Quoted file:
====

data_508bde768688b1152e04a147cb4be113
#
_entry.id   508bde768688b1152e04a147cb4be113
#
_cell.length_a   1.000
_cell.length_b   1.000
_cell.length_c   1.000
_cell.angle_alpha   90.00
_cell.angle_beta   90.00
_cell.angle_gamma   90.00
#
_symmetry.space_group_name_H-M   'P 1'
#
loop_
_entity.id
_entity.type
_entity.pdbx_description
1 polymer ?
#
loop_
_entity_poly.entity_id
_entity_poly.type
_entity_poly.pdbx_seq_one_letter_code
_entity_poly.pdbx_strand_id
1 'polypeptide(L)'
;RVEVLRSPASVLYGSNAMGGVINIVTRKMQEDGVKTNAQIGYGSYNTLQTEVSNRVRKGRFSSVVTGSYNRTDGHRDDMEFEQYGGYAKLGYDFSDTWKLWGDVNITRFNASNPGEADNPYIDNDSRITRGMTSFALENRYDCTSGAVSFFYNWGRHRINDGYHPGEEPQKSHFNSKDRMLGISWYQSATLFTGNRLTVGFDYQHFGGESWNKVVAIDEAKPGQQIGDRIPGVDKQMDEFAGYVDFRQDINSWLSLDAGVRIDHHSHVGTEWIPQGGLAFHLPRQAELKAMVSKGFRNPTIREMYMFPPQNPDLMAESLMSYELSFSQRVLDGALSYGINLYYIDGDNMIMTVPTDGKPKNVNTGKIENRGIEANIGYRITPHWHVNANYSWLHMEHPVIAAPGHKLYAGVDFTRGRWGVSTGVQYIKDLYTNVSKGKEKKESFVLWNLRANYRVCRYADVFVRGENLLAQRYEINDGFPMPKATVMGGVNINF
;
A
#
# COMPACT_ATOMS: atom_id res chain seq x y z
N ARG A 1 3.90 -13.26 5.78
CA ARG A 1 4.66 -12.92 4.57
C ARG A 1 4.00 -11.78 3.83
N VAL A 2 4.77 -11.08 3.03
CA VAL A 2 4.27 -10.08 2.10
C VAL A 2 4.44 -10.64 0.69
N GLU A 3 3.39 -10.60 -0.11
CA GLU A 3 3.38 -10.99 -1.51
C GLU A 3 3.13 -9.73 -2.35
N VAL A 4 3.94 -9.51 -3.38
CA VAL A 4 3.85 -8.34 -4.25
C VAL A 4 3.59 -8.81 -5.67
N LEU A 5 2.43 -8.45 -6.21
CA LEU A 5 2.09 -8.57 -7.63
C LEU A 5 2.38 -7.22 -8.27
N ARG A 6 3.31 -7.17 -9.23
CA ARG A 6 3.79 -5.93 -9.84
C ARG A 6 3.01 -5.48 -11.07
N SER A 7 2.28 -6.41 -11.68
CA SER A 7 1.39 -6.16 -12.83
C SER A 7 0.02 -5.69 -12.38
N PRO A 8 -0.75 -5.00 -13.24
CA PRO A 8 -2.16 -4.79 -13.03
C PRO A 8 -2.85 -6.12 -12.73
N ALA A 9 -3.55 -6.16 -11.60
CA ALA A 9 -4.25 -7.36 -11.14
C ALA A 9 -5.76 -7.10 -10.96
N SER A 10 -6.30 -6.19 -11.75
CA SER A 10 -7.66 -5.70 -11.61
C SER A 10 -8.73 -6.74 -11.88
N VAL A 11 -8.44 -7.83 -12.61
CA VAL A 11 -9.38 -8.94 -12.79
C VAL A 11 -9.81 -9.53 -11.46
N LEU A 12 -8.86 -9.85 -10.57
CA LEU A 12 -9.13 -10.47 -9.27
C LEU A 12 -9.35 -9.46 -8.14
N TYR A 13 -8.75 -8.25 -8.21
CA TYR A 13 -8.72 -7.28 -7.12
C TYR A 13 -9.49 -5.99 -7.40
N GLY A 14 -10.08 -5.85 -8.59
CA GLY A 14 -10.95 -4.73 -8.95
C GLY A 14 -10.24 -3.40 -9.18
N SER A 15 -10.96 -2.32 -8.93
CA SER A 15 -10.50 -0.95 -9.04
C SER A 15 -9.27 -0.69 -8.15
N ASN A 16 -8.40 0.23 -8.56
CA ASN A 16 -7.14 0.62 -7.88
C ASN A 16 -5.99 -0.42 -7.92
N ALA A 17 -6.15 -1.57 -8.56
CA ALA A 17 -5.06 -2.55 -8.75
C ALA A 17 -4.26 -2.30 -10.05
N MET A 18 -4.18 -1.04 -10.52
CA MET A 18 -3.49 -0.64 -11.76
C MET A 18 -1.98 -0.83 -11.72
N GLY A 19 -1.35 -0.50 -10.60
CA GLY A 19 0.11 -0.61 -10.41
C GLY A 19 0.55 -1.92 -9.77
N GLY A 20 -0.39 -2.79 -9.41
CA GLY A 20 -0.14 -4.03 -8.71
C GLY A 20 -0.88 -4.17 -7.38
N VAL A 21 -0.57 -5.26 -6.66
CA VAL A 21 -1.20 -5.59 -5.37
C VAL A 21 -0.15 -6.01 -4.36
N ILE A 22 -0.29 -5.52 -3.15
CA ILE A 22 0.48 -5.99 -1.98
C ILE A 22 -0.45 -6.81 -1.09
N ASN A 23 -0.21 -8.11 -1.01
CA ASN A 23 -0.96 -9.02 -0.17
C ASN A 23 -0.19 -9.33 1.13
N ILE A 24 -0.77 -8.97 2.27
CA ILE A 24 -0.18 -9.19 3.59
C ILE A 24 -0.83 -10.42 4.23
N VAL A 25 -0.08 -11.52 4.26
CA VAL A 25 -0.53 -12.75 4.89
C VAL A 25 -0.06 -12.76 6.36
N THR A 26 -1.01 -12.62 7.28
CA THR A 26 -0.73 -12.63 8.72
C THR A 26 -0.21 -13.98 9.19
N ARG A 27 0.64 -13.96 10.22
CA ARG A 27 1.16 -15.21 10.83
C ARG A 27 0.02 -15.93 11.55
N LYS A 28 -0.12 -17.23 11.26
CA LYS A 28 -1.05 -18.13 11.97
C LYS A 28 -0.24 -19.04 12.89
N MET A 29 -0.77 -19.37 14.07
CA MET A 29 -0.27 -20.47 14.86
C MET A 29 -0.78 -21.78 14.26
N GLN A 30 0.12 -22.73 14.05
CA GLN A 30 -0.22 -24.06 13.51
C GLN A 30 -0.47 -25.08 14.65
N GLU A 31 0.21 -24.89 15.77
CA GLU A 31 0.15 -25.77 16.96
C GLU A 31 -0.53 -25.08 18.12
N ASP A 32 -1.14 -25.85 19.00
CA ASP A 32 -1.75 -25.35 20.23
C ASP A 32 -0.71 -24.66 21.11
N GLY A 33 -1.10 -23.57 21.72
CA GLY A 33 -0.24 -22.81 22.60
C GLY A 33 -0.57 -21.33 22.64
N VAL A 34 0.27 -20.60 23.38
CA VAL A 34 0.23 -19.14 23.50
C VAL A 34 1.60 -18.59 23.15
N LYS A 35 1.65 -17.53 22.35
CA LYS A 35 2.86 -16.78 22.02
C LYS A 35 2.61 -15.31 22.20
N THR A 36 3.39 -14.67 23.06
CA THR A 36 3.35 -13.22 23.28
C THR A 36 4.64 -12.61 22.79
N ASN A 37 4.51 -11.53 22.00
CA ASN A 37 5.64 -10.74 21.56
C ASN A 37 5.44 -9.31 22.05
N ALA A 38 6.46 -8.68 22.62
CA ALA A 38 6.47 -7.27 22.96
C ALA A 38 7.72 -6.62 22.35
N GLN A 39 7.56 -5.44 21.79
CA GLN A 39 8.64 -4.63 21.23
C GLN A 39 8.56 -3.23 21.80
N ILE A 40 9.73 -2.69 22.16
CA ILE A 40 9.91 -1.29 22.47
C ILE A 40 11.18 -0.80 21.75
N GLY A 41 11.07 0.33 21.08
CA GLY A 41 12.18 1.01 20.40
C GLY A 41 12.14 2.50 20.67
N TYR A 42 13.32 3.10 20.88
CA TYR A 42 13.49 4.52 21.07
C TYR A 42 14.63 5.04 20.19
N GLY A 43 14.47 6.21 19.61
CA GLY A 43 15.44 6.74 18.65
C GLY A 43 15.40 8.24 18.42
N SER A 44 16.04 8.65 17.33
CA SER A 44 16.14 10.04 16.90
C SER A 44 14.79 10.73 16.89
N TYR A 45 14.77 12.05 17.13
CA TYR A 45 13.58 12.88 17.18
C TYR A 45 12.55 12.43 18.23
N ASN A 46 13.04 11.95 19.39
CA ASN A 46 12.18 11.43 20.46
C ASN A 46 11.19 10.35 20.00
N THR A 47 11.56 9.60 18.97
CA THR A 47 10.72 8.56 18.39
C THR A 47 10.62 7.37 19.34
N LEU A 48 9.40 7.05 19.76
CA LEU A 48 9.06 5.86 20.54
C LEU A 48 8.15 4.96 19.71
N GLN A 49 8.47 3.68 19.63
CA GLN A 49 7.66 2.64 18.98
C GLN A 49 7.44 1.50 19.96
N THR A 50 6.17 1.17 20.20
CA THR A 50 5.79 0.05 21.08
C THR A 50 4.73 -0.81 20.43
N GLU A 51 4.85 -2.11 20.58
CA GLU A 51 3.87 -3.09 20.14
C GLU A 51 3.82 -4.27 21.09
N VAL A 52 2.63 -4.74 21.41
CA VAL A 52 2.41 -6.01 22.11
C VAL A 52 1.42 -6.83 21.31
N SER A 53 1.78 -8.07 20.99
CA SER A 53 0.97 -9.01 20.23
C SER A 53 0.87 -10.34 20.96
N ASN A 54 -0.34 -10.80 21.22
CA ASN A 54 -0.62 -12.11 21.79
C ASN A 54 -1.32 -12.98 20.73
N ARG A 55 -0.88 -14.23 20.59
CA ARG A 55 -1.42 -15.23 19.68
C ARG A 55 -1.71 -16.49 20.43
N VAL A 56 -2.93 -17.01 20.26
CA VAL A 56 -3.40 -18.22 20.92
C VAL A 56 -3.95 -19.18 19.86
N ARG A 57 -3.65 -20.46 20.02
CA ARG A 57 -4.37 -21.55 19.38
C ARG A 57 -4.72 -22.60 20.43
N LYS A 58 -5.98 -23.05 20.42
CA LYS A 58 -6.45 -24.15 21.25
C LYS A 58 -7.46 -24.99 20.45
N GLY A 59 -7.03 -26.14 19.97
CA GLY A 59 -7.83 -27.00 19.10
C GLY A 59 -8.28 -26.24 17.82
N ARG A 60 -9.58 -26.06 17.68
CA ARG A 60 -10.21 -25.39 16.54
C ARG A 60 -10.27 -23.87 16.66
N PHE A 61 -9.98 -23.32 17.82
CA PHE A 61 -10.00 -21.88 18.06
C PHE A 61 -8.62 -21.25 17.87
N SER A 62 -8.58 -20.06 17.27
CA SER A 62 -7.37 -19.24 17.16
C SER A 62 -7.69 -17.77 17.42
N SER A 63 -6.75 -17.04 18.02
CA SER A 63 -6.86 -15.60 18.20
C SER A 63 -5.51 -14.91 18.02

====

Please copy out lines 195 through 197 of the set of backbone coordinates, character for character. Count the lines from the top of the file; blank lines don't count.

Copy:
C ARG A 55 -1.71 -16.49 20.43
N VAL A 56 -2.93 -17.01 20.26
CA VAL A 56 -3.40 -18.22 20.92